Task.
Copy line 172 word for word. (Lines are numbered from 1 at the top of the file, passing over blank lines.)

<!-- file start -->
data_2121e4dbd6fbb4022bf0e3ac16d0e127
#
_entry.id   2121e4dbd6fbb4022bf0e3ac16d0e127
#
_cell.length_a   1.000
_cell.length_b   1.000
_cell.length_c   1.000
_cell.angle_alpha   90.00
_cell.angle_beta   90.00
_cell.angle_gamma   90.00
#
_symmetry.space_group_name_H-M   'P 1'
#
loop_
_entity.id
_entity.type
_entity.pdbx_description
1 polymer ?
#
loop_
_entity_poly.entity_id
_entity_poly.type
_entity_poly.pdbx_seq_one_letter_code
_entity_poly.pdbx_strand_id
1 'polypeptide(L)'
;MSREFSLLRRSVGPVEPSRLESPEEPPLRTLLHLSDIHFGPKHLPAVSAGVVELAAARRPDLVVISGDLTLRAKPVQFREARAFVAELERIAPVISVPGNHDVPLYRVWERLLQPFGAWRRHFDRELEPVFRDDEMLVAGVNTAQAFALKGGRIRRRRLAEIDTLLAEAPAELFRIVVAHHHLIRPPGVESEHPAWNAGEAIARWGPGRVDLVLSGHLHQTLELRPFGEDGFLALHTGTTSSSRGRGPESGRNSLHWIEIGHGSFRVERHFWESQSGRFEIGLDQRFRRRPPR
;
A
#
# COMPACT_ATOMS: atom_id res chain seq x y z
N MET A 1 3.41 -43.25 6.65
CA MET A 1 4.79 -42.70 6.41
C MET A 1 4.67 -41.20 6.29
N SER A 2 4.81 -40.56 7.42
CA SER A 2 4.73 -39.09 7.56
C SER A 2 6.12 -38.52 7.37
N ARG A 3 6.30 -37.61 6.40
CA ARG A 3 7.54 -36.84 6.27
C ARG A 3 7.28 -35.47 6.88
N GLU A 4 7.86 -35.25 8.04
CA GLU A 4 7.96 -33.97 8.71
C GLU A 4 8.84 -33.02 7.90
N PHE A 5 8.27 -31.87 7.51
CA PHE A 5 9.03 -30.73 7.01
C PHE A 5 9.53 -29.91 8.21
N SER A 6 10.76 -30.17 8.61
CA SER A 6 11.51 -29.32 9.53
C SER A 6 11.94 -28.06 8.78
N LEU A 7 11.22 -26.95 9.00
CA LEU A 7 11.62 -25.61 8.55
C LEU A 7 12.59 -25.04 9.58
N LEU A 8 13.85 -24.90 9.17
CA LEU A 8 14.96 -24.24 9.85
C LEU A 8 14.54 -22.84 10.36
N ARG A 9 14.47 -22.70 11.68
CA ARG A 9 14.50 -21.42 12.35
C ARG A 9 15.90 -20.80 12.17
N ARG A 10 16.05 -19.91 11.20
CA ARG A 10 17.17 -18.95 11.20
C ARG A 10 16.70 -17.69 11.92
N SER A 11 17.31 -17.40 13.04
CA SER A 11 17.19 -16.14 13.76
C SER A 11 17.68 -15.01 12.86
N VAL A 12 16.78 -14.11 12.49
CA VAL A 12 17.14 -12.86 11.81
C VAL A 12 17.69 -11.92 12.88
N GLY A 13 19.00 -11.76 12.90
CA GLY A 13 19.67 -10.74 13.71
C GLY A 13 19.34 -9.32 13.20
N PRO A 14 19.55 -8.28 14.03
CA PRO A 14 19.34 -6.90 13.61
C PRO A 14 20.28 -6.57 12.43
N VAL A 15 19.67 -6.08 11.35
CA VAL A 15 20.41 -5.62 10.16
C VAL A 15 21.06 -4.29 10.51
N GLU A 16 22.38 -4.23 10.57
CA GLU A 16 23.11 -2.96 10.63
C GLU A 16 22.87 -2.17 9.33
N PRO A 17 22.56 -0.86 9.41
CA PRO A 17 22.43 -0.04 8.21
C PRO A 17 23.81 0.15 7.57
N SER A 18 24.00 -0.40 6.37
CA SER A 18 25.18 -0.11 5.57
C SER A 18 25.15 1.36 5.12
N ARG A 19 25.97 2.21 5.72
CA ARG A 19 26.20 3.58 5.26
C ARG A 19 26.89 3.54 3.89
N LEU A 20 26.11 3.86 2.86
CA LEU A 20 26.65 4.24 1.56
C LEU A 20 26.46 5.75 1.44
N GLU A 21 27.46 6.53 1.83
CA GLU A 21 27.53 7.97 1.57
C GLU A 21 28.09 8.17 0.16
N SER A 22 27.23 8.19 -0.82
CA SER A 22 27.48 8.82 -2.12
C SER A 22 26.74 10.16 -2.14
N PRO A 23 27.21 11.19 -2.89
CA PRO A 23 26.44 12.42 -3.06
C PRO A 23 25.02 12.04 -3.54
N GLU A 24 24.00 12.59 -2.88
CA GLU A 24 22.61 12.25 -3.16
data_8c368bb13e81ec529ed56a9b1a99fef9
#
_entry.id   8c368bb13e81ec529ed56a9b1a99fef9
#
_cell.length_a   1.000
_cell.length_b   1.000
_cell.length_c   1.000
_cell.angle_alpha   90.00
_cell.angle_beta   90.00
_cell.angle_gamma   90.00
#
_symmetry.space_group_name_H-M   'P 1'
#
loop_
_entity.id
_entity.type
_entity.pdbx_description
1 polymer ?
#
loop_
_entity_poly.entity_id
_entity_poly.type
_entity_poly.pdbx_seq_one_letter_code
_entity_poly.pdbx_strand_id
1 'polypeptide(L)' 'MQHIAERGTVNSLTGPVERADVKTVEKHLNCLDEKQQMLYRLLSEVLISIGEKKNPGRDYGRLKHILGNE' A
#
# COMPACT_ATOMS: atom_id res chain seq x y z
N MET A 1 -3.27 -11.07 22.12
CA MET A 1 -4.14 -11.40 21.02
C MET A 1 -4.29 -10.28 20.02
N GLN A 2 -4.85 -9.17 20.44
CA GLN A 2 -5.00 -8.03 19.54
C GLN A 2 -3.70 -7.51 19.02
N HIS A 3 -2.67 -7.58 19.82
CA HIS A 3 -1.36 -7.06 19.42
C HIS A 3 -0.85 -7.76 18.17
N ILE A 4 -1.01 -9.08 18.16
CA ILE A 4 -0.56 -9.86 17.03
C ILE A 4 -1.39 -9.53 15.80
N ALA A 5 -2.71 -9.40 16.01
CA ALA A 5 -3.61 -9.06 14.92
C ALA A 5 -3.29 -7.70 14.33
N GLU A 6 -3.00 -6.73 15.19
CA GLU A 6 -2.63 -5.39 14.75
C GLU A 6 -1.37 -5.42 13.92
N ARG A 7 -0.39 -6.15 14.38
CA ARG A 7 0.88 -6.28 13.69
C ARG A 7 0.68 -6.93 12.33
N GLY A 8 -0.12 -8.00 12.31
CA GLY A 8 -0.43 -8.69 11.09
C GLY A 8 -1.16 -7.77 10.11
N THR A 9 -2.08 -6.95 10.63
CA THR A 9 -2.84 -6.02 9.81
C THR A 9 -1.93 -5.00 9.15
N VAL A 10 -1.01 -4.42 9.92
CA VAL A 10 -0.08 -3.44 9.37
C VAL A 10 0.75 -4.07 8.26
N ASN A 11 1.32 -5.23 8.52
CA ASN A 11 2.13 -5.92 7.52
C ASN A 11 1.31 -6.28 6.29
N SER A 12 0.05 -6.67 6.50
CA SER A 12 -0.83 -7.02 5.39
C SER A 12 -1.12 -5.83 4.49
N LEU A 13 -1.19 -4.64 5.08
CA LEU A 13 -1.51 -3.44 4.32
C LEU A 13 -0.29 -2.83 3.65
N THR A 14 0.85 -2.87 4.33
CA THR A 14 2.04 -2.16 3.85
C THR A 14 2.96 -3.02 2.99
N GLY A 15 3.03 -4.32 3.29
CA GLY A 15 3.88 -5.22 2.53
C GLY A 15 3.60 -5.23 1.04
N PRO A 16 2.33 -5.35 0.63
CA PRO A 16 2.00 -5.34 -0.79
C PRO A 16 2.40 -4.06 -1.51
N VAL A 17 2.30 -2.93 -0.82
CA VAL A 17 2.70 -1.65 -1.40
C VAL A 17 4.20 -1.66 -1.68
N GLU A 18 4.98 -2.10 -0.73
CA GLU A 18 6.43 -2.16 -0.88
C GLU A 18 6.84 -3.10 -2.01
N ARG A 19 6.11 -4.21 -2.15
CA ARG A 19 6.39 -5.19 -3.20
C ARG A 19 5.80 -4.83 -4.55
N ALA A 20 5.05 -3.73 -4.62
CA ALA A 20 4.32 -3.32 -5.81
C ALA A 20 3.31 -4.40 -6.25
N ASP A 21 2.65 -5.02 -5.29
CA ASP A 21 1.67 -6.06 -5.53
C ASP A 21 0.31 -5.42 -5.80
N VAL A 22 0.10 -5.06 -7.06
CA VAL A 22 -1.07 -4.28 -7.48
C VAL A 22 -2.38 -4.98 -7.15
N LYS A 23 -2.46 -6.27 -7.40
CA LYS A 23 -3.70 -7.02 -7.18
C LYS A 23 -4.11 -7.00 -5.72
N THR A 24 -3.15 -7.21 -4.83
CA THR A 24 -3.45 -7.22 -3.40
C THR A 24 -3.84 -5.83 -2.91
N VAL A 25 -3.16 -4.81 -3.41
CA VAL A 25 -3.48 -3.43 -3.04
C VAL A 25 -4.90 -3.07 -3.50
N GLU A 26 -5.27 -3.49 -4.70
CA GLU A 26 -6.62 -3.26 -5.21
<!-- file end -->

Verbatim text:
CA GLY A 15 3.88 -5.22 2.53